Rittenhouse Files New Motion for Mistrial, Claims Prosecutors Withheld Video Evidence From Defense

Kyle Rittenhouse’s defense lawyers filed a last-minute motion for a mistrial with prejudice, which means Kyle cannot be charged again if the judge grants the motion, claiming the prosecution withheld evidence from the defense. 

The defense claims on November 5 the prosecution turned over a compressed version of a drone video of Rittenhouse and Joseph Rosenbaum. The defense claimed in the new filing that the prosecution had a clearer version of the video but they did not provide it to the defense until after both sides were finished presenting their cases. The video was key evidence in the trial.

The jury will be back at it this morning. The judge has been underwhelmed by the prosecutors verbally clashing with them on multiple occasions. He warned them about introducing other ‘enhanced’ images calling them a house of cards that could fall on appeal.

The motion for mistrial said: “As it relates to the compressed drone footage. The prosecution should be required to explain to the court why they did not copy the footage for the defendant with the same quality as their copy.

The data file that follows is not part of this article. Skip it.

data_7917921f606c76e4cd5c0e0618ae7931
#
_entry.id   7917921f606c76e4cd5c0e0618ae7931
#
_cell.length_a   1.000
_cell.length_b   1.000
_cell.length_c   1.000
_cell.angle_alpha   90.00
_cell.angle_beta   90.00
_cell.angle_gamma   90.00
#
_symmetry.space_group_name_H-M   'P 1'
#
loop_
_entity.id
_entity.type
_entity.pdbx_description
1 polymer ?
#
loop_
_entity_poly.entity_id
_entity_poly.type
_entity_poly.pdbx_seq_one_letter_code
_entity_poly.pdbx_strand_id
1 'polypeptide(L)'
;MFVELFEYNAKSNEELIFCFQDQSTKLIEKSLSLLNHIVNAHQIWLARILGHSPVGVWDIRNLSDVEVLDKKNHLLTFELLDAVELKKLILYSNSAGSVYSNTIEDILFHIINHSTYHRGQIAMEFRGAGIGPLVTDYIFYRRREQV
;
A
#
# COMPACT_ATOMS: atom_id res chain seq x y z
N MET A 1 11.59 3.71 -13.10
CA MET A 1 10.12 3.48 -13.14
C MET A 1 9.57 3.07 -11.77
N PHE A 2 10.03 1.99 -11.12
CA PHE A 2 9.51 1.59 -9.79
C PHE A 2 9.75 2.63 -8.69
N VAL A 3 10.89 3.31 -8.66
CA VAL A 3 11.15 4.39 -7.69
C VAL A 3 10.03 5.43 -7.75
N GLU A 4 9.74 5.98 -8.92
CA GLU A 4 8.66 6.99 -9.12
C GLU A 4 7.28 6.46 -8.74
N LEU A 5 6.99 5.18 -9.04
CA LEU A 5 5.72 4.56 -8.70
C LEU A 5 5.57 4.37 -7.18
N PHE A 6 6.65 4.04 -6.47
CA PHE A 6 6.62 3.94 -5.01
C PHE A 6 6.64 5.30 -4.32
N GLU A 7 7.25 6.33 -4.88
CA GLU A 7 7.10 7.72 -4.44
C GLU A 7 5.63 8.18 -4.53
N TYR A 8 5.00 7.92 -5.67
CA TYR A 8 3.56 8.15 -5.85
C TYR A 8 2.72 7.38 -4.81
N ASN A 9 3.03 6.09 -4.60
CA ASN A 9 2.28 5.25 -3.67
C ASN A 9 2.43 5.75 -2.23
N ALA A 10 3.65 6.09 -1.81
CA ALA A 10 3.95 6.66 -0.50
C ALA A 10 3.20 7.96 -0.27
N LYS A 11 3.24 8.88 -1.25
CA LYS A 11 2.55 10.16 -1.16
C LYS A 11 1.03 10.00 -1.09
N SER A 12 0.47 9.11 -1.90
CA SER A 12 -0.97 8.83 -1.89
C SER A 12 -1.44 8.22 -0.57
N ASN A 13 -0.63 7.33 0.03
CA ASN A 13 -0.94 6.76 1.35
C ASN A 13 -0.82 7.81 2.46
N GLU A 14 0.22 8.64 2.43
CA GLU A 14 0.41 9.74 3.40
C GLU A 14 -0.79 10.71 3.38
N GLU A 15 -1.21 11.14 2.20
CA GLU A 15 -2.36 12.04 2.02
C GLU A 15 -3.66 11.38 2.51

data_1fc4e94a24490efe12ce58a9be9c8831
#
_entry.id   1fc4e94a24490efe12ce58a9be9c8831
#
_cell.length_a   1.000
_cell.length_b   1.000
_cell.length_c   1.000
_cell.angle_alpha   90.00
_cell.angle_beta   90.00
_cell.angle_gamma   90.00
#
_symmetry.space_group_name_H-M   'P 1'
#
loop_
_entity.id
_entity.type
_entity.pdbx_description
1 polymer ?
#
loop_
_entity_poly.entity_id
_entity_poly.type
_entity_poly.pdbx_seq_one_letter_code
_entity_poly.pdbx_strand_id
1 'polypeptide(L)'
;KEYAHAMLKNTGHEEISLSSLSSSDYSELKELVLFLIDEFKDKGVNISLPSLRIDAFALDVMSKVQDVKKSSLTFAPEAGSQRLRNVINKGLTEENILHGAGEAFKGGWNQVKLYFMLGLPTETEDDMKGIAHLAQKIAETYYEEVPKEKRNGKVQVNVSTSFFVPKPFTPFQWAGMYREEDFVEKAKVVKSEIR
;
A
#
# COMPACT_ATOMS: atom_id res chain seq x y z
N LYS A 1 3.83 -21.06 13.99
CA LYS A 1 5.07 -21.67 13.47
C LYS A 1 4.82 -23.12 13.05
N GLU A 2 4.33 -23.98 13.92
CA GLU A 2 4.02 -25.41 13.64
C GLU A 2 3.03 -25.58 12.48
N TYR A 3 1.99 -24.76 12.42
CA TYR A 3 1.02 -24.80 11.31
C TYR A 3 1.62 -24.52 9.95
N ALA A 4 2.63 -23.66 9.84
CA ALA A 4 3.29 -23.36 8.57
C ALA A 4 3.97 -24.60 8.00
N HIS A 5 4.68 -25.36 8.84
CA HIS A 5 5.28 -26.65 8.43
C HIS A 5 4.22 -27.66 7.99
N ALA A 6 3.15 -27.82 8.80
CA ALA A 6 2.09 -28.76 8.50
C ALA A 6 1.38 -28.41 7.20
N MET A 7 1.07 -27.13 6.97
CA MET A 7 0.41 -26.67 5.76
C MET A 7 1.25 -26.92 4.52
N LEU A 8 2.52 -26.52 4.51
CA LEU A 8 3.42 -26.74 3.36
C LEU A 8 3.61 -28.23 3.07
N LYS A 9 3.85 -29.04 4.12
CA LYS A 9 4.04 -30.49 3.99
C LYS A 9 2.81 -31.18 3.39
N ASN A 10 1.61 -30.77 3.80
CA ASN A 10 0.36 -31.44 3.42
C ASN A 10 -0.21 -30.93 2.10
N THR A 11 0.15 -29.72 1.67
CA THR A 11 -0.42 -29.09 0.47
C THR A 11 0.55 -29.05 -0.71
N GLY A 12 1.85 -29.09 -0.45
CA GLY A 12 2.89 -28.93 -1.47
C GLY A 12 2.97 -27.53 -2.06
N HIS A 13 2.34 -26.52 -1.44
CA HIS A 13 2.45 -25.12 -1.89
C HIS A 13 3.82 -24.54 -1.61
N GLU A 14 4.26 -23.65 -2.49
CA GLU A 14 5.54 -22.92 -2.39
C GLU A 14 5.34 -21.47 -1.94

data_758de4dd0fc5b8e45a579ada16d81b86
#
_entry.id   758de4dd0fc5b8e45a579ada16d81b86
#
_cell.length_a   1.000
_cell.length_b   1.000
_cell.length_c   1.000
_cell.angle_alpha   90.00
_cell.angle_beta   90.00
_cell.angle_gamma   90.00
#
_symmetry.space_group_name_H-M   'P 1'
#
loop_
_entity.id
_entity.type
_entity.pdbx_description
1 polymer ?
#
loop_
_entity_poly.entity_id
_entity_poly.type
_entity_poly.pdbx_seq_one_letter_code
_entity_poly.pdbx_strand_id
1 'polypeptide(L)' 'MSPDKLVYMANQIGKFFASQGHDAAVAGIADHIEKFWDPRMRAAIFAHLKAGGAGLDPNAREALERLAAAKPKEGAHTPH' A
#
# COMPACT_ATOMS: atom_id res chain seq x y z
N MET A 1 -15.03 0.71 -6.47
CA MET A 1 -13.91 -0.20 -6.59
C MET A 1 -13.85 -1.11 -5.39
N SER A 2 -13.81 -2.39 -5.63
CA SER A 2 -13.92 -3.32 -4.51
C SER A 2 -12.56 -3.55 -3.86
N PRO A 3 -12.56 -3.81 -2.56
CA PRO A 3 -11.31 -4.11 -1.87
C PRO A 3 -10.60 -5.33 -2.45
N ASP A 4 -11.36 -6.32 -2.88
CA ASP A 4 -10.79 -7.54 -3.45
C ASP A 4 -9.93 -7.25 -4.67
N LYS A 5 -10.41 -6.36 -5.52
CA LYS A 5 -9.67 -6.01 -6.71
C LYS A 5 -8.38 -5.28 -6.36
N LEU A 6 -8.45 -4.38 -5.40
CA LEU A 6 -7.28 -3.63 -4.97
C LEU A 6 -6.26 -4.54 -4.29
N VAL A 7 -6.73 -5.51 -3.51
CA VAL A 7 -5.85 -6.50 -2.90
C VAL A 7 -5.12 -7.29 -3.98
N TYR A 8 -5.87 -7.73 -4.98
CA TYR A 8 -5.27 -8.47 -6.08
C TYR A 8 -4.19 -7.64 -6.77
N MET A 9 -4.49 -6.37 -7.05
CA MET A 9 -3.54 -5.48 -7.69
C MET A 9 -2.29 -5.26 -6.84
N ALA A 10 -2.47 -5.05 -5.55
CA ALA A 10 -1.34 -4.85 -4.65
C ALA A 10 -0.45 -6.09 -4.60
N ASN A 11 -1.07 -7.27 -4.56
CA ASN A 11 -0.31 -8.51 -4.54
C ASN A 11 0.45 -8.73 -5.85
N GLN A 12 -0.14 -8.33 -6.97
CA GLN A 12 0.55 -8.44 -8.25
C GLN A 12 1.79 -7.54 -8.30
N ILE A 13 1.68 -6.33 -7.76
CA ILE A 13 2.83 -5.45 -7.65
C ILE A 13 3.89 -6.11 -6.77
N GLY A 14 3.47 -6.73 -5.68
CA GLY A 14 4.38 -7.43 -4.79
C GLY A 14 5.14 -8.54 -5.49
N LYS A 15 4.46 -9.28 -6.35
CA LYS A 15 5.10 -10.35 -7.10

“The video footage has been at the center of this case. 

“The idea that the state would provide lesser quality footage and then use that footage as a linchpin in their case is the very reason they requested and were granted the provocation instruction by the Court.”

From The Daily Mail:

According to the motion, ‘On November 5, 2021, the fifth day of trial on this case, the prosecution turned over to the defense footage of a drone video which captured some of the incident from August 25, 2020.

‘The problem is the prosecution gave the defense a compressed version of the video. What that means is the video provided to the defense was not as clear as the video kept by the state.’

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The motion goes onto explain that the file size of the defense video is just 3.6MB while the prosecution’s is 11.2MB.

The motion states that this larger file was not provided to the defense ‘until after the trial concluded’

It reads, ‘During the jury instructions conference, the defense played their version of the video for the court to review.

The state indicated their version was much clearer and had their tech person come into court to have the court review their clearer video.

The video is the same, the resolution of that video, however, was not.’

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By David Hawkins

David Hawkins is a writer who specializes in political commentary and world affairs. He's been writing professionally since 2014.

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